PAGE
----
The question of computer performance was key. That summer, Gregory was programming on a Sol 20, borrowed from a company called Processor Technologies. Soon, he gave up trying to hammer the Sol into something more usable and decided to buy a new Onyx, with a whopping 10-Mbyte disk. The Onyx also had 128 Kbytes of RAM, which they later doubled to a screaming 256 Kbytes. Looking back at the specifics of the endeavor, the approach of the Xanadu programmers seems quixotic. Gregory and his colleagues were trying to build a universal library on machines that could barely manage to edit and search a book’s worth of text.
“The summer went a little slower than we thought,” remembers Gregory. Greene, Miller, and Gregory made some headway in the design, and in August, they wrote some code. But the real world began to press in on them, and as summer waned, the crew went off in separate directions. There were tasks to accomplish – educations to finish and careers to start – and the Xanadu reverie could not be maintained.
Except, perhaps, by Gregory. In comparison with the Technicolor geography of Xanadu, the landscape of Gregory’s regular life was as flat as Kansas farmland. While he knew how to fix and program computers pretty well, he was not a computer scientist or an élite researcher, and his persistent sadness compelled him to seek a destiny greater than tweaking corporate and commercial machines. In managing his depression, Gregory found that it helped to have something productive to do; the computer was always there, and when he felt his sorrow well up, he knew he could sit in his chair, stare at the screen, and begin to hack. By the summer of 1979, Gregory had already wound himself up too deeply in the threads of Xanadu’s alternate universe to cut himself free. Gregory knew that if he was to escape, his route would be through Xanadu, not away from it.
Come September, Gregory stayed in Pennsylvania and rented another house. As programmers came and went, the house provided a frame for Xanadu’s slow progress. Working full time on outside consulting contracts to support Xanadu and some 40 hours a week on the project itself, Gregory opened his home to anybody he felt could contribute. Mark Miller had returned to Yale to begin his senior year, but he stayed in touch and continued to offer suggestions. Eric Hill, who had been around during the Swarthmore summer, and Roland King both joined the household. Eric Drexler, a graduate student obsessed with solar sails for space travel and microscopic machines, was a frequent guest and friendly critic.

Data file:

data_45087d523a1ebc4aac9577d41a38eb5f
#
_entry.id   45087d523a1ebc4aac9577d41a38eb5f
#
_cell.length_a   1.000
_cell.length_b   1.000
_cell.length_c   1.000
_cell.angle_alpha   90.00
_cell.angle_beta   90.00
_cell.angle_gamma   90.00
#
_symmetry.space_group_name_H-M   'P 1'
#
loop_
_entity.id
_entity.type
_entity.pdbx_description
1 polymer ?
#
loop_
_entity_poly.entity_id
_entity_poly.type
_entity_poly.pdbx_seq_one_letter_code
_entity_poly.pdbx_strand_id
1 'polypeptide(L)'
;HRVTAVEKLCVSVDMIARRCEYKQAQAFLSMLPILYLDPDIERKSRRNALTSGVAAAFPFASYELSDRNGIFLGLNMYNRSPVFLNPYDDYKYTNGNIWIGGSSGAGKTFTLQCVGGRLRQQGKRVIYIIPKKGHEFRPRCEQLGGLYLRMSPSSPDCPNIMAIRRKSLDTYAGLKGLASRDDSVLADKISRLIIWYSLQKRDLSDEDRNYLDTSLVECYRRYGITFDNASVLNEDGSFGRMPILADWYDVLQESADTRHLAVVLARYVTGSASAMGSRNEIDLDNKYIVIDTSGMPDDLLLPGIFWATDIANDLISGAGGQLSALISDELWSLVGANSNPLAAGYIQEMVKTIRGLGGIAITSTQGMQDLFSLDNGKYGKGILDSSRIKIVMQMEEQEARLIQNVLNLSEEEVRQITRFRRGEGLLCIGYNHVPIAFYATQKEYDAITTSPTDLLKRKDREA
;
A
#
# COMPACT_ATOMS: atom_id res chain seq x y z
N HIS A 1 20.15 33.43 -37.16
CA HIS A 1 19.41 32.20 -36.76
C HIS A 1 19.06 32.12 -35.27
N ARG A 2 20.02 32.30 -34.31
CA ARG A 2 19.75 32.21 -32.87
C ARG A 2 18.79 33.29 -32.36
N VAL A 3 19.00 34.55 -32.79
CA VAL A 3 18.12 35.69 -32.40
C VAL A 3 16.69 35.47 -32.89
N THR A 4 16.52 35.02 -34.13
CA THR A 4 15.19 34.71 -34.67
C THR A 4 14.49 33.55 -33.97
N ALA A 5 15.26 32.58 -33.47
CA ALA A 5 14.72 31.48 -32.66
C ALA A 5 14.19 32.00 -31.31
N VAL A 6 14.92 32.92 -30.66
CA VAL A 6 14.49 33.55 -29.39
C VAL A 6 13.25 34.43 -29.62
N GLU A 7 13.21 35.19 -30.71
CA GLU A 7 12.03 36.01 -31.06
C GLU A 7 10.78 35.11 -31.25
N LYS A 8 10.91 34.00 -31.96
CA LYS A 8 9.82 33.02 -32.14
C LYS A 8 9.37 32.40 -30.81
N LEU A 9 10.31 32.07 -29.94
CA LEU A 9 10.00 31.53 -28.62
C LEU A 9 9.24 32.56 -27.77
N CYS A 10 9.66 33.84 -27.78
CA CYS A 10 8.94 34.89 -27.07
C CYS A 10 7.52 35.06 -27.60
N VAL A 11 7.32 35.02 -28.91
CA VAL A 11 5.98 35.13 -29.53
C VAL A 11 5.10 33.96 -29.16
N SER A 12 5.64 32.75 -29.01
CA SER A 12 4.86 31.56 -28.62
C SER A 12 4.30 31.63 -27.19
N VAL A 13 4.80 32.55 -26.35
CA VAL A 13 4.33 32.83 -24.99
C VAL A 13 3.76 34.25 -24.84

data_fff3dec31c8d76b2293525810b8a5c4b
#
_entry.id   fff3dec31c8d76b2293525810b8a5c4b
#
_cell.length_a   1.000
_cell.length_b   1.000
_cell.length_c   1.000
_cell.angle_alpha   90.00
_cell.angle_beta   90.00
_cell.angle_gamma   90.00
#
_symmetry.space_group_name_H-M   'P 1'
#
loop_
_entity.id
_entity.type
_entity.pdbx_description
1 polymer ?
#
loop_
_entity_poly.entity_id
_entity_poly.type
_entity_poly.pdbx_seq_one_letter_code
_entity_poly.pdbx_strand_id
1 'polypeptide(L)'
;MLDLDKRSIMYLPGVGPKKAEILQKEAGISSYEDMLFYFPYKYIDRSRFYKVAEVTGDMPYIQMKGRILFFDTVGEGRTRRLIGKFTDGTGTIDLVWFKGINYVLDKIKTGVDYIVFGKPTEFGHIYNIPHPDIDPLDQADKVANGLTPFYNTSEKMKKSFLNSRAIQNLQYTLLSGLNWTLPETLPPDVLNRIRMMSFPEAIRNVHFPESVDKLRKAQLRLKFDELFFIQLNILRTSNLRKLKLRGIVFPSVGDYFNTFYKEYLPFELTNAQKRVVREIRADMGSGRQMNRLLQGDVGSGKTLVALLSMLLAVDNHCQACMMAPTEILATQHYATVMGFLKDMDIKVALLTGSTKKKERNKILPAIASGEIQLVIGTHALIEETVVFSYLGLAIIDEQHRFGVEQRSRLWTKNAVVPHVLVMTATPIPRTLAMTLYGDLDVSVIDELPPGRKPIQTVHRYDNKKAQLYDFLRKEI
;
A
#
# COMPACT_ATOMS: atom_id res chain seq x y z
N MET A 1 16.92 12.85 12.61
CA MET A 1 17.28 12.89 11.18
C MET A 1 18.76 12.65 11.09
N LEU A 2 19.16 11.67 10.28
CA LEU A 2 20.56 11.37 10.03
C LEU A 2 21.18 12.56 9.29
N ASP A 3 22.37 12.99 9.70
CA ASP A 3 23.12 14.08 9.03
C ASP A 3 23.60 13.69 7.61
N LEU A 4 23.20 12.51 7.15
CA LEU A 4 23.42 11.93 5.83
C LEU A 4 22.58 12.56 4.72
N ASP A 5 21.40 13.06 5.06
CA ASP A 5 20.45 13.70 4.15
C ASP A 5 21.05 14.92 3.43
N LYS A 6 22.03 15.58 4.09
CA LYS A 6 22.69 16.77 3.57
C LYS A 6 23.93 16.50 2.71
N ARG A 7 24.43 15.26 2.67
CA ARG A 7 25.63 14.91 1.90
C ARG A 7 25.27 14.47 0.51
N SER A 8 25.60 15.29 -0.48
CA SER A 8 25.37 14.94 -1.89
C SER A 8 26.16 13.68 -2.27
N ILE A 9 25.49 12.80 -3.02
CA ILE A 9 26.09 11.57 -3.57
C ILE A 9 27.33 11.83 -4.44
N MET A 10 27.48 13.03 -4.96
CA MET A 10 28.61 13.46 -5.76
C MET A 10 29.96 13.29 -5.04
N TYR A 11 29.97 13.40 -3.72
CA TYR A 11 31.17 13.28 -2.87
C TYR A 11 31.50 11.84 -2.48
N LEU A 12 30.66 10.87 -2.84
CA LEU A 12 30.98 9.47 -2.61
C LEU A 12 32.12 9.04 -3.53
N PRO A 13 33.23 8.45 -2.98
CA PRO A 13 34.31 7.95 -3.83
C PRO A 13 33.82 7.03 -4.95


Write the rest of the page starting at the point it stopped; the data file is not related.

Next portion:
Having maxed out the Onyx, Gregory went searching for a new computer, and in 1982 became the first individual not funded by a government or educational institution to purchase a Sun. It was extremely expensive – US$26,000. The serial number was 82. With the Sun and a new, 80-Mbyte hard drive, which cost $10,000, the Xanadu code had its first decent home.
At the beginning of Xanadu’s second decade of development, Nelson was pleased with the project’s caretakers. The last time he had come this close to having a working prototype was in 1972, when time ran out on his rented Nova. Now, the inventor’s brainchild was more mature. Miller and Gregory created an addressing system that used transfinite numbers, an arcane area of calculus they had both studied in college. They called the new addresses “tumblers”; the tumbler system allowed readers to create links to any arbitrary span of bytes, whether or not the author had marked them. With tumblers, Miller and Gregory could give a similar address to every document and fragment of a document in Xanadu’s sprawling domain of words, pictures, movies, and sounds. The address would not only point the reader to the correct machine, it would also indicate the author of the document, the version of the document, the correct span of bytes, and the links associated with these bytes.
Unfortunately, though the design was innovative and the algorithms interesting, the Xanadu code was depressingly nonfunctional. As 1979 stretched into 1980, and 1980 into 1981, Nelson continued to lecture about the imminent release of the greatest information software of all time. Xanadu, he promised, would make the central concepts of computing – files, for example – obsolete. In Xanadu, there would be no immutable files, only a mass of material that could be organized according to the reader’s preference.
Miller, the prodigy, failed to return to Gregory’s house after graduating from Yale in 1980. Instead, he moved to Datapoint, a hardware company based in San Antonio, Texas, which was then the leader in networking technology. With Stuart Greene already a Datapoint employee, Miller went on to work at the company’s advanced research lab, and the two were later joined by Nelson. The move to Datapoint was a concession to the reality principle, as well as an acknowledgment that the most important aspects of the Swarthmore group’s work so far had been design rather than coding. At Datapoint, the Xanadu programmers could explore their ideas in a corporate setting that offered the latest equipment and a decent paycheck.